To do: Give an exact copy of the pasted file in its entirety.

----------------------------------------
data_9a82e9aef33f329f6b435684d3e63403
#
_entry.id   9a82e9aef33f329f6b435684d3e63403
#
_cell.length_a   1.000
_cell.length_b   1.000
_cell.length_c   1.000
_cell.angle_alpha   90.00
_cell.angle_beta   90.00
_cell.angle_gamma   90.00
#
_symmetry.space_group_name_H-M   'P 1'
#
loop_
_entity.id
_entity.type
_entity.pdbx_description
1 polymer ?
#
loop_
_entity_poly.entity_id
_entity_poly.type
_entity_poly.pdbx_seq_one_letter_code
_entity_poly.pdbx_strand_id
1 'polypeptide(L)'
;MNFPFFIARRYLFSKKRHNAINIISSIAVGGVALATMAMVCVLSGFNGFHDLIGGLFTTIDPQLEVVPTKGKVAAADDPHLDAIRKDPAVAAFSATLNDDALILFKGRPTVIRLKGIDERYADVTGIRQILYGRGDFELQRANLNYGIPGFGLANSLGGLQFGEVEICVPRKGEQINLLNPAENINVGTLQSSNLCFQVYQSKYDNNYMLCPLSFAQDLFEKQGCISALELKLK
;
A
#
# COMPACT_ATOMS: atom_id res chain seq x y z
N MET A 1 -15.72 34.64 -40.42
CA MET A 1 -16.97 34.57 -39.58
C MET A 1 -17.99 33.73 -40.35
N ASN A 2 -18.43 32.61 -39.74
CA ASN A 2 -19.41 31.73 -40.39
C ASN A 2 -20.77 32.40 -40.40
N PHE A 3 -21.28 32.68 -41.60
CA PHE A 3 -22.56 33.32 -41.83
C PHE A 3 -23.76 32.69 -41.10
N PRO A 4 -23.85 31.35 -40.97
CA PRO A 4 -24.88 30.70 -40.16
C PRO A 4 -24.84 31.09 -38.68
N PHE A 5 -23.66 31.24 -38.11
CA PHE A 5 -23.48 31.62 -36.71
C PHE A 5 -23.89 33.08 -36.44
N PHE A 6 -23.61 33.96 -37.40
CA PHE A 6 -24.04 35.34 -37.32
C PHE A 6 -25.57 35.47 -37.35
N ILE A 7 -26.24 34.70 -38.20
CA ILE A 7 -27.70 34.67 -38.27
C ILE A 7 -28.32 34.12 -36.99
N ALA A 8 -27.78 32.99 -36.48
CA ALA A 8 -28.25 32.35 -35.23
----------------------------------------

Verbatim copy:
data_9a82e9aef33f329f6b435684d3e63403
#
_entry.id   9a82e9aef33f329f6b435684d3e63403
#
_cell.length_a   1.000
_cell.length_b   1.000
_cell.length_c   1.000
_cell.angle_alpha   90.00
_cell.angle_beta   90.00
_cell.angle_gamma   90.00
#
_symmetry.space_group_name_H-M   'P 1'
#
loop_
_entity.id
_entity.type
_entity.pdbx_description
1 polymer ?
#
loop_
_entity_poly.entity_id
_entity_poly.type
_entity_poly.pdbx_seq_one_letter_code
_entity_poly.pdbx_strand_id
1 'polypeptide(L)'
;MNFPFFIARRYLFSKKRHNAINIISSIAVGGVALATMAMVCVLSGFNGFHDLIGGLFTTIDPQLEVVPTKGKVAAADDPHLDAIRKDPAVAAFSATLNDDALILFKGRPTVIRLKGIDERYADVTGIRQILYGRGDFELQRANLNYGIPGFGLANSLGGLQFGEVEICVPRKGEQINLLNPAENINVGTLQSSNLCFQVYQSKYDNNYMLCPLSFAQDLFEKQGCISALELKLK
;
A
#
# COMPACT_ATOMS: atom_id res chain seq x y z
N MET A 1 -15.72 34.64 -40.42
CA MET A 1 -16.97 34.57 -39.58
C MET A 1 -17.99 33.73 -40.35
N ASN A 2 -18.43 32.61 -39.74
CA ASN A 2 -19.41 31.73 -40.39
C ASN A 2 -20.77 32.40 -40.40
N PHE A 3 -21.28 32.68 -41.60
CA PHE A 3 -22.56 33.32 -41.83
C PHE A 3 -23.76 32.69 -41.10
N PRO A 4 -23.85 31.35 -40.97
CA PRO A 4 -24.88 30.70 -40.16
C PRO A 4 -24.84 31.09 -38.68
N PHE A 5 -23.66 31.24 -38.11
CA PHE A 5 -23.48 31.62 -36.71
C PHE A 5 -23.89 33.08 -36.44
N PHE A 6 -23.61 33.96 -37.40
CA PHE A 6 -24.04 35.34 -37.32
C PHE A 6 -25.57 35.47 -37.35
N ILE A 7 -26.24 34.70 -38.20
CA ILE A 7 -27.70 34.67 -38.27
C ILE A 7 -28.32 34.12 -36.99
N ALA A 8 -27.78 32.99 -36.48
CA ALA A 8 -28.25 32.35 -35.23